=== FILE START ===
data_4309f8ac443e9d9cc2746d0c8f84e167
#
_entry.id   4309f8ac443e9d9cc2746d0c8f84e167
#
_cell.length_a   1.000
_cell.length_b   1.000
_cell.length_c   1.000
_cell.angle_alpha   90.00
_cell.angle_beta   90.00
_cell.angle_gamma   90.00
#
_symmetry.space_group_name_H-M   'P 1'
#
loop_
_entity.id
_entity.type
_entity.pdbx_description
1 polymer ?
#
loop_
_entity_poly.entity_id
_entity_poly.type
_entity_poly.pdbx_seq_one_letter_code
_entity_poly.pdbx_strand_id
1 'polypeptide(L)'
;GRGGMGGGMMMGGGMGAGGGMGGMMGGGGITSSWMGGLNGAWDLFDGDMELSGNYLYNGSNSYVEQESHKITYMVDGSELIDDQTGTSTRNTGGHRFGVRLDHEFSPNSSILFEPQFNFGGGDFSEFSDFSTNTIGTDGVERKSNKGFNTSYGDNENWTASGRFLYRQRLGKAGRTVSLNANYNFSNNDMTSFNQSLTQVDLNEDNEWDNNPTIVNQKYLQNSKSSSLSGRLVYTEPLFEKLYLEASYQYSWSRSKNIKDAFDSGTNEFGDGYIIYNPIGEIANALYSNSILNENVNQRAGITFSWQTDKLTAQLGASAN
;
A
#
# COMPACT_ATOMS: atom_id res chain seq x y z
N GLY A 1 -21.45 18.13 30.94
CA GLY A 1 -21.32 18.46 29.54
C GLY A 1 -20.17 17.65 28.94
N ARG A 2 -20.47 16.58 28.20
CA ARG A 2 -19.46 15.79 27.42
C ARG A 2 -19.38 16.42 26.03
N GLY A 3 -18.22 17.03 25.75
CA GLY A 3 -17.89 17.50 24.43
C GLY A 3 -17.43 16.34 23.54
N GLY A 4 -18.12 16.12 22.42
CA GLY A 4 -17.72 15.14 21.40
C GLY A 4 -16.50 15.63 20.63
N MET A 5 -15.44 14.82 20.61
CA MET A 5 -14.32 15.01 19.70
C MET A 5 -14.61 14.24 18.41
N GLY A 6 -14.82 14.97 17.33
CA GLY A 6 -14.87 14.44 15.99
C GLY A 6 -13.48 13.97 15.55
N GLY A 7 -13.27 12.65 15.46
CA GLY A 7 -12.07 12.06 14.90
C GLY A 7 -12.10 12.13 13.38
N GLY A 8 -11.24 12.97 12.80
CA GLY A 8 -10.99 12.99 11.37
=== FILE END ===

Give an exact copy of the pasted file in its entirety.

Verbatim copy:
data_4309f8ac443e9d9cc2746d0c8f84e167
#
_entry.id   4309f8ac443e9d9cc2746d0c8f84e167
#
_cell.length_a   1.000
_cell.length_b   1.000
_cell.length_c   1.000
_cell.angle_alpha   90.00
_cell.angle_beta   90.00
_cell.angle_gamma   90.00
#
_symmetry.space_group_name_H-M   'P 1'
#
loop_
_entity.id
_entity.type
_entity.pdbx_description
1 polymer ?
#
loop_
_entity_poly.entity_id
_entity_poly.type
_entity_poly.pdbx_seq_one_letter_code
_entity_poly.pdbx_strand_id
1 'polypeptide(L)'
;GRGGMGGGMMMGGGMGAGGGMGGMMGGGGITSSWMGGLNGAWDLFDGDMELSGNYLYNGSNSYVEQESHKITYMVDGSELIDDQTGTSTRNTGGHRFGVRLDHEFSPNSSILFEPQFNFGGGDFSEFSDFSTNTIGTDGVERKSNKGFNTSYGDNENWTASGRFLYRQRLGKAGRTVSLNANYNFSNNDMTSFNQSLTQVDLNEDNEWDNNPTIVNQKYLQNSKSSSLSGRLVYTEPLFEKLYLEASYQYSWSRSKNIKDAFDSGTNEFGDGYIIYNPIGEIANALYSNSILNENVNQRAGITFSWQTDKLTAQLGASAN
;
A
#
# COMPACT_ATOMS: atom_id res chain seq x y z
N GLY A 1 -21.45 18.13 30.94
CA GLY A 1 -21.32 18.46 29.54
C GLY A 1 -20.17 17.65 28.94
N ARG A 2 -20.47 16.58 28.20
CA ARG A 2 -19.46 15.79 27.42
C ARG A 2 -19.38 16.42 26.03
N GLY A 3 -18.22 17.03 25.75
CA GLY A 3 -17.89 17.50 24.43
C GLY A 3 -17.43 16.34 23.54
N GLY A 4 -18.12 16.12 22.42
CA GLY A 4 -17.72 15.14 21.40
C GLY A 4 -16.50 15.63 20.63
N MET A 5 -15.44 14.82 20.61
CA MET A 5 -14.32 15.01 19.70
C MET A 5 -14.61 14.24 18.41
N GLY A 6 -14.82 14.97 17.33
CA GLY A 6 -14.87 14.44 15.99
C GLY A 6 -13.48 13.97 15.55
N GLY A 7 -13.27 12.65 15.46
CA GLY A 7 -12.07 12.06 14.90
C GLY A 7 -12.10 12.13 13.38
N GLY A 8 -11.24 12.97 12.80
CA GLY A 8 -10.99 12.99 11.37